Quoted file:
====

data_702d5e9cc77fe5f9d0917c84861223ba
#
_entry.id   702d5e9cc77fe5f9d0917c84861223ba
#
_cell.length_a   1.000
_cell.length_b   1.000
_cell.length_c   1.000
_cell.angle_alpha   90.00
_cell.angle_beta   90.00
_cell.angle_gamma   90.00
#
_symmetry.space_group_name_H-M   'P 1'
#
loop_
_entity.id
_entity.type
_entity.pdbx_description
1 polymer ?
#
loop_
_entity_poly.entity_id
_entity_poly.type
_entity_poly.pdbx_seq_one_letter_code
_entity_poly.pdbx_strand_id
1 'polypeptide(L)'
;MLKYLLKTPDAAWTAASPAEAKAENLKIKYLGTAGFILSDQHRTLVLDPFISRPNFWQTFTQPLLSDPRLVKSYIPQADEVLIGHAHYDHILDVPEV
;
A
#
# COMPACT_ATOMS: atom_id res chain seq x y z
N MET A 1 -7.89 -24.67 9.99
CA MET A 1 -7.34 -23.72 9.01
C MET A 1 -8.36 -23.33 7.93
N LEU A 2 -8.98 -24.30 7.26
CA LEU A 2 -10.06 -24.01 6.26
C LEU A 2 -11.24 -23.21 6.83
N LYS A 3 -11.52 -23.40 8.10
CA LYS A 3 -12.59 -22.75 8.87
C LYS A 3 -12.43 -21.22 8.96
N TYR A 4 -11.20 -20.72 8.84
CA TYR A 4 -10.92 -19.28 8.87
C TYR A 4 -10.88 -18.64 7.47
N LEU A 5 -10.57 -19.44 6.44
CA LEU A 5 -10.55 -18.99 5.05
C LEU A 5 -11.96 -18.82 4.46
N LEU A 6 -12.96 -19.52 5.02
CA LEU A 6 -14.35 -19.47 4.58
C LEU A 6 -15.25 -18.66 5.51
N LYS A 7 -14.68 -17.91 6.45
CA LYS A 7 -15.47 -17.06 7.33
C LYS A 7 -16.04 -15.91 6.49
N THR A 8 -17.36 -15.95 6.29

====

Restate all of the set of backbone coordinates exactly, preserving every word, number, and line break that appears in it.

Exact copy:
data_702d5e9cc77fe5f9d0917c84861223ba
#
_entry.id   702d5e9cc77fe5f9d0917c84861223ba
#
_cell.length_a   1.000
_cell.length_b   1.000
_cell.length_c   1.000
_cell.angle_alpha   90.00
_cell.angle_beta   90.00
_cell.angle_gamma   90.00
#
_symmetry.space_group_name_H-M   'P 1'
#
loop_
_entity.id
_entity.type
_entity.pdbx_description
1 polymer ?
#
loop_
_entity_poly.entity_id
_entity_poly.type
_entity_poly.pdbx_seq_one_letter_code
_entity_poly.pdbx_strand_id
1 'polypeptide(L)'
;MLKYLLKTPDAAWTAASPAEAKAENLKIKYLGTAGFILSDQHRTLVLDPFISRPNFWQTFTQPLLSDPRLVKSYIPQADEVLIGHAHYDHILDVPEV
;
A
#
# COMPACT_ATOMS: atom_id res chain seq x y z
N MET A 1 -7.89 -24.67 9.99
CA MET A 1 -7.34 -23.72 9.01
C MET A 1 -8.36 -23.33 7.93
N LEU A 2 -8.98 -24.30 7.26
CA LEU A 2 -10.06 -24.01 6.26
C LEU A 2 -11.24 -23.21 6.83
N LYS A 3 -11.52 -23.40 8.10
CA LYS A 3 -12.59 -22.75 8.87
C LYS A 3 -12.43 -21.22 8.96
N TYR A 4 -11.20 -20.72 8.84
CA TYR A 4 -10.92 -19.28 8.87
C TYR A 4 -10.88 -18.64 7.47
N LEU A 5 -10.57 -19.44 6.44
CA LEU A 5 -10.55 -18.99 5.05
C LEU A 5 -11.96 -18.82 4.46
N LEU A 6 -12.96 -19.52 5.02
CA LEU A 6 -14.35 -19.47 4.58
C LEU A 6 -15.25 -18.66 5.51
N LYS A 7 -14.68 -17.91 6.45
CA LYS A 7 -15.47 -17.06 7.33
C LYS A 7 -16.04 -15.91 6.49
N THR A 8 -17.36 -15.95 6.29